Also, in nano* you can type by typing and you can navigate with your navigation keys. BRILLIANT!


*and every other regular editor

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Re: Editors

Postby Wildcard » Fri Jan 08, 2016 12:20 am UTC

Flumble wrote:Why not even a basic HUD that shows what your keypresses will do?

Try ":set showcmd". Vim only, not vi.

When you start a default installation of nano, it shows you right in the bottom bar HOW TO CLOSE THE DAMN THING. Seriously, making closing the program a non-trivial task reeks of malware.

Oh, I'm sorry, I guess this wasn't explicit enough for you?

Code: Select all

~                                                                     VIM - Vi IMproved
~
~                                                                      version 7.2.411
~                                                                 by Bram Moolenaar et al.
~                                                             Modified by <bugzilla@redhat.com>
~                                                        Vim is open source and freely distributable
~
~                                                               Become a registered Vim user!
~                                                      type  :help register<Enter>   for information
~
~                                                      type  :q<Enter>               to exit
~                                                      type  :help<Enter>  or  <F1>  for on-line help
~                                                      type  :help version7<Enter>   for version info

Oh, I know! We can make a stupid a friendly paperclip assistant to help you! Won't that be cute and entertaining? We'll release it in a new version, called "Flumblesoft's helpful Vim". :twisted:

Also, in nano* you can type by typing and you can navigate with your navigation keys. BRILLIANT!
*and every other regular editor

:roll: I've quoted it before, but it bears mentioning again:

Jon Beltran de Heredia wrote:The point is, with vi, your keyboard becomes a huge specialized text-editing gamepad with almost a hundred buttons.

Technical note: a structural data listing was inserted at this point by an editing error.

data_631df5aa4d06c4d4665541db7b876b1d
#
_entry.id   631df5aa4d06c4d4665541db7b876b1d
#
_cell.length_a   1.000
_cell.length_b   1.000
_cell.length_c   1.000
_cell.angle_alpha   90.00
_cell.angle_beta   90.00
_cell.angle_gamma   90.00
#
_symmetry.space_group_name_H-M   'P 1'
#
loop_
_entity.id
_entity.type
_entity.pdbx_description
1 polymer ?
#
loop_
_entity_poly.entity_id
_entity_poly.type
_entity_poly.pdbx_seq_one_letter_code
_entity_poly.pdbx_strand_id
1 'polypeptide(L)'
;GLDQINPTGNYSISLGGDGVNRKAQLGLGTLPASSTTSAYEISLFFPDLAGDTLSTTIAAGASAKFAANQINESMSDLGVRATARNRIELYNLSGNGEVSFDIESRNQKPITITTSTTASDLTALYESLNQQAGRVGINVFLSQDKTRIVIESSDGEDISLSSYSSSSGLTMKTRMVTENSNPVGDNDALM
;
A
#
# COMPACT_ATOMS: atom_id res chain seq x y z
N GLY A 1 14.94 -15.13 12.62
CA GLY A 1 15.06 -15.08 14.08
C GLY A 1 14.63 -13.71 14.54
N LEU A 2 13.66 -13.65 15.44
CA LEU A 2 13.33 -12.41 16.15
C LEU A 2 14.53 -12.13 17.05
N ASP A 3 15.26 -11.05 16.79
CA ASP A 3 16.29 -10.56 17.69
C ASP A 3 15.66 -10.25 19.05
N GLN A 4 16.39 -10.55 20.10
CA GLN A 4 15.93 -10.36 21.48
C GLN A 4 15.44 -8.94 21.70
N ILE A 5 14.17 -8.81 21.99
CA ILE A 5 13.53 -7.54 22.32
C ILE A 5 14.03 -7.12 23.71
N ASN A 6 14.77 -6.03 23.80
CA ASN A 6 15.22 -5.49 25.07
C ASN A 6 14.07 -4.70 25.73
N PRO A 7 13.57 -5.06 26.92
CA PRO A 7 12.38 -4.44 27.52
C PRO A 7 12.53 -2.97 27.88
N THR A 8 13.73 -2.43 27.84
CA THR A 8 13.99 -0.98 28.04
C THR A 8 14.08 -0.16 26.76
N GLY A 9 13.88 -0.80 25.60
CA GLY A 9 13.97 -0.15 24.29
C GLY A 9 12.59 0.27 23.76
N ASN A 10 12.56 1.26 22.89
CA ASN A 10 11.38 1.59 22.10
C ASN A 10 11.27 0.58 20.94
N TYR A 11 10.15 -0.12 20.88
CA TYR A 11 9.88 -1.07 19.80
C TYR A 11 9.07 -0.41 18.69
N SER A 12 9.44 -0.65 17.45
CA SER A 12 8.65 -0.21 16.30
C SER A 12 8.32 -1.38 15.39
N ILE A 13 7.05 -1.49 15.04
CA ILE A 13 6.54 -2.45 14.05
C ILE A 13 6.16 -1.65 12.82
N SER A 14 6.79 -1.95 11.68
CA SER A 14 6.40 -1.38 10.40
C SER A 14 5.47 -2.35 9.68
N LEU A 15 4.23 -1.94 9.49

...
While typing some text, it is a regular keyboard, but when you're back to normal mode you have the best-designed text-editing machine there is, and it shows.


You could probably design a dumbed-down spaceship control system that would let the pilot just use typical automobile controls—brake pedal, gas pedal, steering wheel, and a typical automatic transmission-style gearshift to let the pilot go into Reverse—and he could steer the spaceship as though it were a car driving around on a flat surface. But, come on. Seriously? A spaceship moves in three dimensions. There are MORE things you can do with a spaceship than the steering wheel was designed to handle. If you were limited to using a steering wheel and pedals for your spaceship control system, I hope you would have the sense to at least engineer in an "axis control" so that you could shift the abstracted "flat surface" on which your steering wheel would move you around.

The brilliance of Vim is that, with modal editing, you can use the same buttons that were designed for just one thing—typing—and use them extremely efficiently for actual text EDITING, which is another thing entirely from typing. (And if by "navigating keys" you mean "arrow keys", then I pity you.)

Spoiler:
Yay flame wars! :mrgreen: